Woodward, Okla. —
Over 400,000 Oklahomans are expected to get away for the long Labor Day weekend.
AAA Oklahoma spokesman Chuck Mai said this represents "a little under 4 percent increase over last year" in total number of travelers.
"I think the increase is due to 3 reasons," Mai said. "First, there have been a number of optimistic economic indicators recently."
These positive economic indicators include how "consumer spending is up, consumer confidence is on the up-swing, manufacturing is seeing an increase and the housing market is showing a slow recovery."
When the economy is doing well, it is easier for more people to feel comfortable about spending money on extras like holiday vacations.
Secondly, Mai said more people may be looking to travel this Labor Day because motorists have recently been enjoying a drop in gasoline prices.
"Until yesterday (Tuesday), the state average for a gallon of regular unleaded gasoline was 16 cents below where it was a year ago," he said.
However, unrest in the Middle East in areas like Egypt and Syria has caused crude oil prices to jump in the last couple of days, which will mean a rise in gas prices as well, Mai said.
But the AAA spokesman isn't sure it will have much impact now on the amount of Labor Day travel.
"Whether people will change their plans if they see a spike in gas prices, I'm not sure," he said. "I think most of them have already told their family and friends that they're coming to see them. So I get the feeling that they've already made their plans and are going to go ahead and make their grips."
Also while rise in gas prices even by just 10 cents might seem like a big jump, Mai said it doesn't really have as big of an impact on your wallet as it might seem.
"If you look at it realistically, if you're driving a car which averages around 25 miles per gallon and you take a trip of around 600 miles, you'll use 24 gallons of gas. If gas prices increase by a dime, then realistically you'll pay $2.40 more at the pump for your trip," he said.
He doesn't think this will be much of a detractor for most people's travel plans.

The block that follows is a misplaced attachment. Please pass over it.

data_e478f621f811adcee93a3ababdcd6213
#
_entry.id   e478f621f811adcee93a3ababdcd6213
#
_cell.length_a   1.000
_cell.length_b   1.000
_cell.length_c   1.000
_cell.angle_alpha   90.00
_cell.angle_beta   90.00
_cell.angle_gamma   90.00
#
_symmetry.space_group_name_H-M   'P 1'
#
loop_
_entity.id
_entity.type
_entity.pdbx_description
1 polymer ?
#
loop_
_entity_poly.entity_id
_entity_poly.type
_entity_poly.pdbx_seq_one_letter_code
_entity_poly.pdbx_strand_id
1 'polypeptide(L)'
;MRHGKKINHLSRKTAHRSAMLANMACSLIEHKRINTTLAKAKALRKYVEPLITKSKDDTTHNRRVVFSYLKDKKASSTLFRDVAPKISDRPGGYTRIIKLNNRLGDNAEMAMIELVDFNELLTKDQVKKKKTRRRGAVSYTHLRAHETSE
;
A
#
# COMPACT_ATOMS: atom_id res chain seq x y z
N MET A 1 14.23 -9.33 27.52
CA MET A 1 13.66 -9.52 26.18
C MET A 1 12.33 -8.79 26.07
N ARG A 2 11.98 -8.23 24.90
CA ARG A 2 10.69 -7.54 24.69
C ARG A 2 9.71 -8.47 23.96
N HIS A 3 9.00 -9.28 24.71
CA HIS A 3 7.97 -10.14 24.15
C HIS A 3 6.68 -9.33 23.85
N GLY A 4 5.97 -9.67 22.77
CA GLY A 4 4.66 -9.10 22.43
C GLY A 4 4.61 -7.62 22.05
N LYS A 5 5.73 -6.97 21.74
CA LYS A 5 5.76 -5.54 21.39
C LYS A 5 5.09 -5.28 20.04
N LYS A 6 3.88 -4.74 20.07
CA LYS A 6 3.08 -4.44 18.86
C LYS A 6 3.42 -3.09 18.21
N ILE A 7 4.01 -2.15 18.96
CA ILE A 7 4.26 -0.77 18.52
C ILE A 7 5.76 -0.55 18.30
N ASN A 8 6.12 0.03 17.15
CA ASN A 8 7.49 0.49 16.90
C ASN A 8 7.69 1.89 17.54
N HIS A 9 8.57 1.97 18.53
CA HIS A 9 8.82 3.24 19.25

"I think in most cases, Oklahomans will just economize elsewhere on their trip," he said.
The third factor contributing to the expected increase in Labor Day travel is the weather, Mai said.
"We haven't had as hot of a summer as we usually have had in Oklahoma," he said. "I think this has encouraged more families to take a trip because they know they'll be more comfortable."
Also with the nice weather expected to hold out through the holiday weekend and "no severe weather on the horizon," he said he expects families are taking "this one last chance to get out and enjoy the weather and the beautiful countryside."
"This is the last gasp of summer," Mai said.
For those who are traveling this weekend, the AAA Oklahoma spokesman said that "visiting family and friends is the No. 1 destination."
"The No. 2 destination, for those driving at least, is Oklahoma's parks and lakes, especially with the weather holding up," Mai said.
Still other travelers may take advantage of Labor Day sales and visit some of the state's bigger cities to do some shopping, he said.
"Shopping is the No. 1 activity when people travel, shopping and of course dining out," he said. "So they may be interested in going to the Outlet Shops in southwest Oklahoma City or even to shopping areas like those in Medicine Park by Lawton, because there's a lot of interesting shops in that area."
Or Mai said this weekend's travelers "may visit that restaurant in Krebs that they've always heard about or any number of other travel treasures Oklahoma has."
SAFETY CONCERNS ON THE ROAD
As the vast majority, or nearly 85 percent, of Labor Day travelers are expected to travel by automobile, Mai said there are several things drivers should be aware of this holiday weekend.
"The most popular days to travel are this coming Friday when about half of the holiday travelers have indicated as their departing date, and Monday, Sept. 2, which is the most popular date of return for travelers," he said.
It is important to know about these heavy travel times, he said, so drivers can "consider timing our trips to avoid these times."
He strongly urged those travelers who can to consider leaving and/or returning from their Labor Day trips either the day before or after these peak driving times because "the highways will be less congested and there's an extra measure of safety built in as well."
As an additional safety precaution, Mai encouraged drivers to keep an eye on other drivers.
Because it is a holiday period, he said there is an "increased risk of inattentive driving, distracted driving, and falling asleep at the wheel."
"People are on holiday, on a little vacation so they may not be paying quite as much attention to the road as they may during the regular Monday through Friday work week," he said. "They may also be in a party frame of mind and alcohol may be involved."
So to help keep you and your family safe on the road, Mai encouraged travelers to " drive refreshed, limit distractions, expect the unexpected."
"Be aware that the other drivers are celebrating the holiday too and may not be paying as much attention as they should," he said.